Six University of Sydney scholars are among the world’s most influential scientists in their fields as determined by the Thomson Reuters Highly Cited Researcher list for 2016.
The media company’s Highly Cited Researchers list names 3,266 scholars whose research ranked in the top one per cent of most referenced papers in their field from 2004 to 2014.
The university’s six Highly Cited Researchers are: Professor Bruce Armstrong, Professor Adrian Bauman, Professor Robert G Cumming, Professor Manfred Lenzen, Professor Alexander McBratney and Professor Mark Woodward.
This new distinction highlights the exceptional contribution these eminent scholars are making to their research fields.
“This new distinction highlights the exceptional contribution these eminent scholars are making to their research fields,” said Professor Duncan Ivison, Deputy Vice-Chancellor Research. “Furthermore, their influence underscores the position of the University of Sydney among the world’s top ranked research institutions, particularly in the disciplines of science, technology, engineering, mathematics and medicine.”
The Highly Cited Researcher list is used by The Academic Ranking of World Universities (ARWU) to calculate an institution’s Highly Cited score and contributes to its overall institutional score. In August this year, the University of Sydney joined the world’s global top 100 academic institutions, as determined by the ARWU. Learn more about our world rankings here.
Our six Highly Cited Researchers
Professor Bruce Armstrong is Emeritus Professor in the School of Public Health. A leader in cancer research, Professor Armstrong is an authority on the causes and prevention of skin cancer and melanoma. He has made important contributions to understanding the causes and control of other cancers, high blood pressure and heart disease. He has written some 400 scientific publications and has presented at numerous national and international conferences.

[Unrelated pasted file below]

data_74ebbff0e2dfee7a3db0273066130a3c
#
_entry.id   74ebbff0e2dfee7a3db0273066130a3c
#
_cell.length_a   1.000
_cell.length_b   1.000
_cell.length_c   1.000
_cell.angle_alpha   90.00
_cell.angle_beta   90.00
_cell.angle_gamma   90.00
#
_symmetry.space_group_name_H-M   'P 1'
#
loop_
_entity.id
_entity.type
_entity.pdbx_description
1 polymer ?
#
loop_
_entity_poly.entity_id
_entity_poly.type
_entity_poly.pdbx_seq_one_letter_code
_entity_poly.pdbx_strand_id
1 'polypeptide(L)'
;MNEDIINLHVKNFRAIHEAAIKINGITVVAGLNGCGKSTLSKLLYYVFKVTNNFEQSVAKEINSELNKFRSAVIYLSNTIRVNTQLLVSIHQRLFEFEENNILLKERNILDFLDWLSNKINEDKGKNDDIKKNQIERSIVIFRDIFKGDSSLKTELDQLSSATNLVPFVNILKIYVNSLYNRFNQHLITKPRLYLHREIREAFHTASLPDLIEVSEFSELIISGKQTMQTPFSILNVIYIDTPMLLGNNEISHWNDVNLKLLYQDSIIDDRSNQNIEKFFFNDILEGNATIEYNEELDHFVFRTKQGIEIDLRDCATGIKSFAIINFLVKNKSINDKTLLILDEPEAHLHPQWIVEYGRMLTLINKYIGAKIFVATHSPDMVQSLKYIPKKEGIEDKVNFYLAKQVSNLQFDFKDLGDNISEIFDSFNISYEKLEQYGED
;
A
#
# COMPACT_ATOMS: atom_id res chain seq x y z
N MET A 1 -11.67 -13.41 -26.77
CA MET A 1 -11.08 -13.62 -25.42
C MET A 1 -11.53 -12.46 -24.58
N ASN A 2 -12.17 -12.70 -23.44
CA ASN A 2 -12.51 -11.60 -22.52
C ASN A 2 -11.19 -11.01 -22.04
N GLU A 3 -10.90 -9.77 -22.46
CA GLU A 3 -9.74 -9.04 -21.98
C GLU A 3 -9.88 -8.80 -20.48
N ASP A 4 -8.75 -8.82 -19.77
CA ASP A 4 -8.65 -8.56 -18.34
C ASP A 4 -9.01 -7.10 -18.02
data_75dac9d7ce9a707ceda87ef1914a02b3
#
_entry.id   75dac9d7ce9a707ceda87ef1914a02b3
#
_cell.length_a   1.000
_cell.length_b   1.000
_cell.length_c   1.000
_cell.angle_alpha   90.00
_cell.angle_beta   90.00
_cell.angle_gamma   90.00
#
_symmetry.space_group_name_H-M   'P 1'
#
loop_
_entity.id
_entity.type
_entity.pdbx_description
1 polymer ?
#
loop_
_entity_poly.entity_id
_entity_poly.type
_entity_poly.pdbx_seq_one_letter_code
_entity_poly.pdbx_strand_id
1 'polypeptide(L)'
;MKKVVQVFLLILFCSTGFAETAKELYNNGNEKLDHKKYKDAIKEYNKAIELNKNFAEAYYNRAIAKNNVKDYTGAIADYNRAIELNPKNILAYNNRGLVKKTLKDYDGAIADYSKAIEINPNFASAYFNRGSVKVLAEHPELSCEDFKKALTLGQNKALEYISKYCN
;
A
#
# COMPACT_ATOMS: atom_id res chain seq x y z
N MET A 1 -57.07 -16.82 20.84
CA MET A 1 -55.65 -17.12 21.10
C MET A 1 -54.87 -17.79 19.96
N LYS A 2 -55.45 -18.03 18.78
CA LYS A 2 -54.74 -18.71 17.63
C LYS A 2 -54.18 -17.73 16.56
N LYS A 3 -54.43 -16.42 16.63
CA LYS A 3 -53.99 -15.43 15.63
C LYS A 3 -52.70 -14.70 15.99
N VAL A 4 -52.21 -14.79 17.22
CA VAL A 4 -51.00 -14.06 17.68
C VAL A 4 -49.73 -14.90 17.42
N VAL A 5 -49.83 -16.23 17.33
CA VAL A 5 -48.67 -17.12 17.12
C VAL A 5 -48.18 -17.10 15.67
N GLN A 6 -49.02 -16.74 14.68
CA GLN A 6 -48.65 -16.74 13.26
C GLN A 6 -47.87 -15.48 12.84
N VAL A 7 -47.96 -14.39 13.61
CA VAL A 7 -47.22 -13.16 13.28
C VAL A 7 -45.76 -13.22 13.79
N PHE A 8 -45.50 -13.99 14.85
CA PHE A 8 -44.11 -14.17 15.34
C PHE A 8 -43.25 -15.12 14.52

Professor Adrian Bauman is Sesquicentenary Professor of Public Health, Director of the Prevention Research Collaboration and Theme Leader, Physical Activity, Exercise and Energy Expenditure at the Charles Perkins Centre. For more than 30 years Professor Bauman had been a world leader in the study of chronic disease prevention and the development and assessment of prevention research methods. He was instrumental in identifying the health benefits of moderate physical activity and reduced sitting time. His research demonstrates the need for intersectoral contributions to physical activity promotion programs, including sectors such as sports, transport and urban planning.
Professor Robert G Cumming is Professor of Epidemiology and Geriatric Medicine in the School of Public Health. Professor Cumming has an international reputation for his research on osteoporosis, falls and fractures. In the last decade he has expanded his research to include non-communicable diseases and ageing in developing countries in Asia and Africa. He is the Director of the Master of International Public Health program, and has published over 300 peer-reviewed papers. Professor Cumming is one of only 16 highly cited researchers in Social Sciences at an Australian university, and one of only 170 worldwide.
Professor Manfred Lenzen is Professor of Sustainability Research at Integrated Sustainability Analysis in the School of Physics. He has contributed major methodological advances and applications in the areas of embodied energy, greenhouse gas emissions, input-output analysis and life-cycle assessment. Professor Lenzen is Associate Editor of the Journal of Industrial Ecology and Editor-in-Chief of the journal Economic Systems Research.
Professor Alexander McBratney is Dean of the Faculty of Agriculture and Environment and Professor of Soil Science. He leads one of the strongest university-based research groups on soil resources assessment internationally and is Chief Editor of the global soil science journal, Geoderma. He has published some 210 refereed scientific journal papers with an h-index of 44. He holds Discovery and Linkage grants from the Australian Research Council and several from the rural research and development corporations, most notably the Grains Research and Development Corporation.
Professor Mark Woodward is a Professor of Biostatistics at the University of Sydney and Director of Epidemiology and Biostatistics at The George Institute for Global Health. He has led four major international studies and has directed analytical research on three landmark collaborative studies. His work on cardiovascular risk scores formed the basis of national guidelines in Scotland, and his recent work on kidney disease was used to produce new staging criteria for this disease. His total career grant awards are over $93 million from 39 successful applications. He has written over 400 peer-reviewed publications and two textbooks on statistical methods in medical research.